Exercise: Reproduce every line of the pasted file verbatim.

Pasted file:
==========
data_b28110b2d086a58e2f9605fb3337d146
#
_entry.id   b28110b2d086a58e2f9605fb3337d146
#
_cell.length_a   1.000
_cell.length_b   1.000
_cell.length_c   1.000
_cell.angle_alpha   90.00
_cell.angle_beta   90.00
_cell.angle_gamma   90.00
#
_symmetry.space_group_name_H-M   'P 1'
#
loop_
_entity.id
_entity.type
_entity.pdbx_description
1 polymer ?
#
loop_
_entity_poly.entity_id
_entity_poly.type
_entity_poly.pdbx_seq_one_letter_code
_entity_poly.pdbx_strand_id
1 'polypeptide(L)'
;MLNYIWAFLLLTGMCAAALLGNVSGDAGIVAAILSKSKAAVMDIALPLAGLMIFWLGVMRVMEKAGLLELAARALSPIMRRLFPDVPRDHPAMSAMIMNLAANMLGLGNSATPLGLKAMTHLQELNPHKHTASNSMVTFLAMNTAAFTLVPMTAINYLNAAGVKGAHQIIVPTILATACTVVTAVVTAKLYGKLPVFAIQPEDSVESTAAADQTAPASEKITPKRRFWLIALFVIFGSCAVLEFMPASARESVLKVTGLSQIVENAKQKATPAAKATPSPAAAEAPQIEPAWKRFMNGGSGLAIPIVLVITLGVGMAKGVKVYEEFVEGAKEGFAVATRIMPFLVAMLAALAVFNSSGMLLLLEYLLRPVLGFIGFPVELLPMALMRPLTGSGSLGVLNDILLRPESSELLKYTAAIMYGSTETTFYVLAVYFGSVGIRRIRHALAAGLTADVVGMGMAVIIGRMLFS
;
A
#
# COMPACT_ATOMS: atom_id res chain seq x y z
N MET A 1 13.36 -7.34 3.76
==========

data_b28110b2d086a58e2f9605fb3337d146
#
_entry.id   b28110b2d086a58e2f9605fb3337d146
#
_cell.length_a   1.000
_cell.length_b   1.000
_cell.length_c   1.000
_cell.angle_alpha   90.00
_cell.angle_beta   90.00
_cell.angle_gamma   90.00
#
_symmetry.space_group_name_H-M   'P 1'
#
loop_
_entity.id
_entity.type
_entity.pdbx_description
1 polymer ?
#
loop_
_entity_poly.entity_id
_entity_poly.type
_entity_poly.pdbx_seq_one_letter_code
_entity_poly.pdbx_strand_id
1 'polypeptide(L)'
;MLNYIWAFLLLTGMCAAALLGNVSGDAGIVAAILSKSKAAVMDIALPLAGLMIFWLGVMRVMEKAGLLELAARALSPIMRRLFPDVPRDHPAMSAMIMNLAANMLGLGNSATPLGLKAMTHLQELNPHKHTASNSMVTFLAMNTAAFTLVPMTAINYLNAAGVKGAHQIIVPTILATACTVVTAVVTAKLYGKLPVFAIQPEDSVESTAAADQTAPASEKITPKRRFWLIALFVIFGSCAVLEFMPASARESVLKVTGLSQIVENAKQKATPAAKATPSPAAAEAPQIEPAWKRFMNGGSGLAIPIVLVITLGVGMAKGVKVYEEFVEGAKEGFAVATRIMPFLVAMLAALAVFNSSGMLLLLEYLLRPVLGFIGFPVELLPMALMRPLTGSGSLGVLNDILLRPESSELLKYTAAIMYGSTETTFYVLAVYFGSVGIRRIRHALAAGLTADVVGMGMAVIIGRMLFS
;
A
#
# COMPACT_ATOMS: atom_id res chain seq x y z
N MET A 1 13.36 -7.34 3.76